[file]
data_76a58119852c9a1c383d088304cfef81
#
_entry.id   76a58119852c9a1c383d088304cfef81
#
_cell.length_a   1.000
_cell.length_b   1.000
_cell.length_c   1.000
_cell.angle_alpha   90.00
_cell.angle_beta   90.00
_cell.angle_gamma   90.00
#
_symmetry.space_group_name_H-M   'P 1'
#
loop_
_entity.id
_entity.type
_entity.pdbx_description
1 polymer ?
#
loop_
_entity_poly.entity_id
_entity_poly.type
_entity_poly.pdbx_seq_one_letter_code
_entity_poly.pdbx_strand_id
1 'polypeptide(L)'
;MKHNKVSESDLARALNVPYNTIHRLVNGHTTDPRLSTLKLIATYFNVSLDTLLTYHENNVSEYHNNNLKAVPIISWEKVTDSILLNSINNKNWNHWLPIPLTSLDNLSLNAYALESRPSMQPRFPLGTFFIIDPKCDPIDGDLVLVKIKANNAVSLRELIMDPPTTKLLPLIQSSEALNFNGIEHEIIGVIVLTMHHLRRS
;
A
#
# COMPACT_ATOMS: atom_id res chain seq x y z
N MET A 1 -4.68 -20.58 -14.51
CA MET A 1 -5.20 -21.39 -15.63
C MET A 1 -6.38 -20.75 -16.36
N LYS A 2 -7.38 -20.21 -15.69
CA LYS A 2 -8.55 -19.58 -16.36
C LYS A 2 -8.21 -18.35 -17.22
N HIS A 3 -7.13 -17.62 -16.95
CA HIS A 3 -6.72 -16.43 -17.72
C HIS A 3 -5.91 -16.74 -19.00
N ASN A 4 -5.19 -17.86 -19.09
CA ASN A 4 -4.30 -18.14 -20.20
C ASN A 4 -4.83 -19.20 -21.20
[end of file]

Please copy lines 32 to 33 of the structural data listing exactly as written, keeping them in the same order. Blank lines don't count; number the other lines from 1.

CA MET A 1 -5.20 -21.39 -15.63
C MET A 1 -6.38 -20.75 -16.36